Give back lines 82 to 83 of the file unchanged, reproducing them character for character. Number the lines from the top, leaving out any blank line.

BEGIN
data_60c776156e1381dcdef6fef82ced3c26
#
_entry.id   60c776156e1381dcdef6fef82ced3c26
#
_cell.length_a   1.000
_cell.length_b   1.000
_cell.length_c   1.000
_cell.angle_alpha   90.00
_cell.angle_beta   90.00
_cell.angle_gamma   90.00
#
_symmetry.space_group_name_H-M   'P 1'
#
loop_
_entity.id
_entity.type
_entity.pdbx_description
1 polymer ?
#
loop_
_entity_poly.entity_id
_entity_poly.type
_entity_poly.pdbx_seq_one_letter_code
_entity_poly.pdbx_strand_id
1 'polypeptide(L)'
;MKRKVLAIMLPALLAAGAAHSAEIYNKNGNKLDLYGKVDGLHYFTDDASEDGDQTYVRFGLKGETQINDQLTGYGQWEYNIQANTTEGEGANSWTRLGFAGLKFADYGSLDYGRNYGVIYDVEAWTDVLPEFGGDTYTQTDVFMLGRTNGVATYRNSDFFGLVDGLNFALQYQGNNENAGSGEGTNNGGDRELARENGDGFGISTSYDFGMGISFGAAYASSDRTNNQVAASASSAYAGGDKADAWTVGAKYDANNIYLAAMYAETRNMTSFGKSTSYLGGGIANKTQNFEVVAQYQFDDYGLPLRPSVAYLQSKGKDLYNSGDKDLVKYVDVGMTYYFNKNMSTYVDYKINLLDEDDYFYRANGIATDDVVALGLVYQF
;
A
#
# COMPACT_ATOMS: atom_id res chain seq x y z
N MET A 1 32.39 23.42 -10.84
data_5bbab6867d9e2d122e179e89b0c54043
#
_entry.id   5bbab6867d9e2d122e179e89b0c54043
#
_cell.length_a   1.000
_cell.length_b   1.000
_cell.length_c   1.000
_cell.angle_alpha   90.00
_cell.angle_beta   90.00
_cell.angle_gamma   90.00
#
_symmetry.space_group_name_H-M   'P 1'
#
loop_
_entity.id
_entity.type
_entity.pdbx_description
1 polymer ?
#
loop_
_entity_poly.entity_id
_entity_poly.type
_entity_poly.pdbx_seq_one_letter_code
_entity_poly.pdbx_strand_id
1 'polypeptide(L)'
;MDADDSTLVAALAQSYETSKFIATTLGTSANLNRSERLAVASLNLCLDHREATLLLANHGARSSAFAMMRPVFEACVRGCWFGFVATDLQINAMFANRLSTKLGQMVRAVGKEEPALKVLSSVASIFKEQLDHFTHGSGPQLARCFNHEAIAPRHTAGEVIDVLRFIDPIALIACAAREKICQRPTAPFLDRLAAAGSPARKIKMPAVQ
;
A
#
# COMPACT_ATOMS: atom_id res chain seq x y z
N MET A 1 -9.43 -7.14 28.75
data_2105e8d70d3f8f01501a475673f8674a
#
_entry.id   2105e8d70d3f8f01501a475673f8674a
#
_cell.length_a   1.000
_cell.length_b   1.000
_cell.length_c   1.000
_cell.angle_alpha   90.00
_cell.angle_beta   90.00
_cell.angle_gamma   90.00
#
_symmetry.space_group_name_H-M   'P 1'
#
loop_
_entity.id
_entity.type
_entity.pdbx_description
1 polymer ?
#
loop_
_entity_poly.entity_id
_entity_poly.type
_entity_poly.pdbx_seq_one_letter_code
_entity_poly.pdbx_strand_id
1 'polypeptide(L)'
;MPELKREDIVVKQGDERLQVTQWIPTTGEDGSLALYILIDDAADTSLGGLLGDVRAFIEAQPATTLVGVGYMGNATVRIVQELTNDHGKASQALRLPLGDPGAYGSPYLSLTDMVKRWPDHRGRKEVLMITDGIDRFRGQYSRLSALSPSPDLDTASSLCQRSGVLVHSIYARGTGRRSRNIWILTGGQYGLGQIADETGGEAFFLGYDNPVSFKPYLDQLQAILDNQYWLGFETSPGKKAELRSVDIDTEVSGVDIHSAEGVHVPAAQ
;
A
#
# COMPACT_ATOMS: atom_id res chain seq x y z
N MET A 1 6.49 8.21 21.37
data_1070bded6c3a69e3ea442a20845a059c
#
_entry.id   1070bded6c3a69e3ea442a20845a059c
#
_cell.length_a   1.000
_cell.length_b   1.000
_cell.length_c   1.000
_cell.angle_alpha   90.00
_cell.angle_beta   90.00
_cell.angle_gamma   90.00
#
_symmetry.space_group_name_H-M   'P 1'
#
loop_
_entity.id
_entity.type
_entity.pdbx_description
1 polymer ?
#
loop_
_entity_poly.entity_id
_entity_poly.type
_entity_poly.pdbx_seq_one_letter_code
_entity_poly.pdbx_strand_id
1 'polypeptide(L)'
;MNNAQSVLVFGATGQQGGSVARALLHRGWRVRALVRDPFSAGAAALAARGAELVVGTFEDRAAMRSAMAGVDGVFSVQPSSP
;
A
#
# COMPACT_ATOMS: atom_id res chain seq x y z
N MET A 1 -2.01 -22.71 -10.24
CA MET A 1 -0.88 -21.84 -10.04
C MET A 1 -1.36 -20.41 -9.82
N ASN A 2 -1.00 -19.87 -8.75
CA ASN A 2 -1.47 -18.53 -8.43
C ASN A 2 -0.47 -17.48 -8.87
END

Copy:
loop_
_entity_poly.entity_id